He sees a team that is bigger and stronger up front, that is deeper overall and improving defensively. Inside the locker room, hopes are rising, too.
Now comes the hard part: convincing a skeptical public that has waited eight long years to return to a bowl game that things have changed.
Wilson isn't making any promises, he's just asking fans to keep an open mind.
''I think these guys not only pass the look test, I think we're getting to a point where hopefully we can be more consistent, which has been our nemesis,'' Wilson said.
For four seasons, Wilson has talked extensively about changing the locker room culture. This season, with a roster comprised entirely of his own players and an easier schedule, Wilson has adopted a new tone. He thinks the Hoosiers have enough pieces in place to finally end their postseason drought.
But rather than push the outside expectations, Wilson is challenging those inside the Hoosiers' locker room to make believers out of fans who have longed for a better team.
''It should be a winning team,'' Wilson said. ''When we got here, our initial definition of success was win today, which was to get one day better. We aren't going to go public with a lot of goals, but we've set some standards that are pretty high that I think show we not only can compete, but that show we can be pretty consistent.''
Here are some other things to watch this season at Indiana:
SUDFELD'S SHOULDER: Quarterback Nate Sudfeld waited three seasons to become the clear starter. Then after seven games in 2014, season-ending surgery on his left shoulder derailed Indiana's bowl chances. If Sudfeld is healthy, Indiana would have a critical component in its quest to become bowl eligible. Nobody knows this offense better.
STILL RUNNING: When the record-setting Tevin Coleman took his talents to the NFL, it left a gaping hole in the Hoosiers' backfield. Coleman ran for 2,036 yards and 15 touchdowns, numbers that seem almost impossible to replace. But the Hoosiers may have lucked into the perfect solution. Jordan Howard ran for 1,587 yards last season at UAB, but he is eligible to play immediately because UAB had announced they were dropping their football program.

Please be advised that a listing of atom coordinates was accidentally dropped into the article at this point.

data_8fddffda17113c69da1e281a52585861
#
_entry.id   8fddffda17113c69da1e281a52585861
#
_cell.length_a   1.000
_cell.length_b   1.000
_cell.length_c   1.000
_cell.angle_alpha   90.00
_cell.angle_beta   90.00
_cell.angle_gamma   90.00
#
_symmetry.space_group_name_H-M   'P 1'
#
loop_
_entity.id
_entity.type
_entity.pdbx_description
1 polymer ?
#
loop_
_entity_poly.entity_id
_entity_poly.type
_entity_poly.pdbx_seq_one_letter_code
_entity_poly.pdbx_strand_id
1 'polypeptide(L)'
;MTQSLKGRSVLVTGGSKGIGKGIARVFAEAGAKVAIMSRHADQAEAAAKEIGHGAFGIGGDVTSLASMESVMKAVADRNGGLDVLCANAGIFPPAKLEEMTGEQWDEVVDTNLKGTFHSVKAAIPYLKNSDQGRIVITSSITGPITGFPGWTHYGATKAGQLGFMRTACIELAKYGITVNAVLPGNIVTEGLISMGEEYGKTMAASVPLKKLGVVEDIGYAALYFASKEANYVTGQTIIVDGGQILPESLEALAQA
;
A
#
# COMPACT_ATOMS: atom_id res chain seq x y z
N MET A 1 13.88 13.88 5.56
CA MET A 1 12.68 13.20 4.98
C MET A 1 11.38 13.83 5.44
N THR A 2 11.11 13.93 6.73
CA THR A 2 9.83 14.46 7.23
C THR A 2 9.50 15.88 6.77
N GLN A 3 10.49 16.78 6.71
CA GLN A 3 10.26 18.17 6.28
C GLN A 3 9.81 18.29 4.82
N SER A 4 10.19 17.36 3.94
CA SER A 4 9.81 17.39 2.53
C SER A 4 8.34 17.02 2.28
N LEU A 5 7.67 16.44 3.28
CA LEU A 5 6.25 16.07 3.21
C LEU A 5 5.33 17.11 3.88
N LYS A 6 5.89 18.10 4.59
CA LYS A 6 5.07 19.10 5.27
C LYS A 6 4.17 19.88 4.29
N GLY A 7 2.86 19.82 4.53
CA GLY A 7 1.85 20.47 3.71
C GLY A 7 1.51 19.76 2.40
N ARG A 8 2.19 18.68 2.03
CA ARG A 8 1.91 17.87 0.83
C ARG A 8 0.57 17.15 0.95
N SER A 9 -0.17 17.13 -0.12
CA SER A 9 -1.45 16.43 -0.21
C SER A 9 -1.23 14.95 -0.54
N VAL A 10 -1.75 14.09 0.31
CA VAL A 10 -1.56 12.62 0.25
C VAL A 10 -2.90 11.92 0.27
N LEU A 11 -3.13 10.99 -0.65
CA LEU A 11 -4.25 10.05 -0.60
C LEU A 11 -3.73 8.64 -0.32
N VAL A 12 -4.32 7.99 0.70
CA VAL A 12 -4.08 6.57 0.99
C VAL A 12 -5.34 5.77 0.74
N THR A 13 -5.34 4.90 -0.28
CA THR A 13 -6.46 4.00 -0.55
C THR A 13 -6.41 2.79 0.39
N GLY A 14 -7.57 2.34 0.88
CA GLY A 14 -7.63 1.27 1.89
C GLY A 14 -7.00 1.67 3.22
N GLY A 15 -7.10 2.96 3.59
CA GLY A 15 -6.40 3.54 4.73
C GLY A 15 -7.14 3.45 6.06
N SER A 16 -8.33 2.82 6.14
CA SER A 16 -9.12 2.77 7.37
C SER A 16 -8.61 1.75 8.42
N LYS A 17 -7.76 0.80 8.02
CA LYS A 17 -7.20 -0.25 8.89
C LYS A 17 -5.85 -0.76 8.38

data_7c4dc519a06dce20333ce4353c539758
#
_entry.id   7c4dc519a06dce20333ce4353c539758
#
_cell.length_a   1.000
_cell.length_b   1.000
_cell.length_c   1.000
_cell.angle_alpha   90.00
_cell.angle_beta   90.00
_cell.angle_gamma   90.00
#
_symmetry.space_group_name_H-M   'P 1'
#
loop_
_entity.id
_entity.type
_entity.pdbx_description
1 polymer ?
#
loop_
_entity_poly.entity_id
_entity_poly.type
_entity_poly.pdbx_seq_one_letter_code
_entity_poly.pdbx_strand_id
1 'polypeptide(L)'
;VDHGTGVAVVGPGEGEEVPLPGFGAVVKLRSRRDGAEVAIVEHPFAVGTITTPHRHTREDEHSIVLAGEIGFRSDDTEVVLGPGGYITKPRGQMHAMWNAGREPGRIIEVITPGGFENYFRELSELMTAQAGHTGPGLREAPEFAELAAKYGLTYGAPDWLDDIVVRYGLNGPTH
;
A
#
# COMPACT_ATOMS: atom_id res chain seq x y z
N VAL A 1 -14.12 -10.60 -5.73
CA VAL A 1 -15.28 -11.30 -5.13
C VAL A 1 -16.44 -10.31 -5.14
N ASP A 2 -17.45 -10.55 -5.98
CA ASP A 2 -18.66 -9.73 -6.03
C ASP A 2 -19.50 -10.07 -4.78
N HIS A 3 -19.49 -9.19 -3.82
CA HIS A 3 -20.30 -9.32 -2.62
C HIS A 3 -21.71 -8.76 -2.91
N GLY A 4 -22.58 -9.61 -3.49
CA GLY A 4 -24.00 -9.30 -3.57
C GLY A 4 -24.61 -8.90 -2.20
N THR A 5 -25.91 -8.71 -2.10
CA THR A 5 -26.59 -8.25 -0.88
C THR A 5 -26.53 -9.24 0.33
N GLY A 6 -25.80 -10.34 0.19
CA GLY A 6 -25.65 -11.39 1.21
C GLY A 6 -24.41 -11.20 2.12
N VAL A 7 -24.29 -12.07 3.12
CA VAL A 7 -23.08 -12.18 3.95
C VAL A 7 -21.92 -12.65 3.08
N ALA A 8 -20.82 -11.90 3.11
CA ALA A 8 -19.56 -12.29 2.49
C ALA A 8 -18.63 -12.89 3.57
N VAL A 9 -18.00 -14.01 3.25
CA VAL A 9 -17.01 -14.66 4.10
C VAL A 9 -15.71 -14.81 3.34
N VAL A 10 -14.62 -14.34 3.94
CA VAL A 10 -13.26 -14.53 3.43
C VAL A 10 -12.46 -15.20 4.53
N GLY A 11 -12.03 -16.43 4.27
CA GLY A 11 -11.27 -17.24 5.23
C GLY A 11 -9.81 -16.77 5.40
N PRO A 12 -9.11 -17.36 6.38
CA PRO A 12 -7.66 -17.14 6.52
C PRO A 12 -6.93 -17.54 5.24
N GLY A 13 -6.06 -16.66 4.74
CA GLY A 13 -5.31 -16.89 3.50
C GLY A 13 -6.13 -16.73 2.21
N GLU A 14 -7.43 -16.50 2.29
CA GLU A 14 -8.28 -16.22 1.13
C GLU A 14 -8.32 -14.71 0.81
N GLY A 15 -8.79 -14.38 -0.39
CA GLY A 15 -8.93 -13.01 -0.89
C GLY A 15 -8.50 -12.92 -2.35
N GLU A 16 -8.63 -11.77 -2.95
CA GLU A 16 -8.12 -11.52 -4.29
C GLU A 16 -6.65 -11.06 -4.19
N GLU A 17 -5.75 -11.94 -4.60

REPLACING ALLEN: Indiana expected safety Antonio Allen to anchor their secondary this season. Instead, the Hoosiers' top tackler was arrested in June after Indiana State Police said he was caught on video selling drugs to an informant. Allen was quickly dismissed and now the Hoosiers are asking sophomore Chase Dutra to step in after making one start and 34 tackles as a redshirt freshman.
DEFENSIVE IMPROVEMENT: When defensive coordinator Brian Knorr switched from a 4-3 defensive front to the trendier 3-4 last season, the Hoosiers looked better. But there's still a long way to go after allowing nearly 2,200 yards rushing and 32.8 points per game in 2014. Knorr says his players feel more comfortable in Year 2 of the system.
EARLY SCHEDULE: Perhaps no Big Ten team needs a fast start more than the Hoosiers. Before starting conference play Oct. 3 against Ohio State, Indiana probably needs to win at least three of their four non-conference games (Southern Illinois, Florida International, Western Kentucky and Wake Forest) to become bowl-eligible. Anything less would force the Hoosiers to win at least four Big Ten games to make it, a major chore given that the Hoosiers have only won six conference games in Wilson's first four seasons.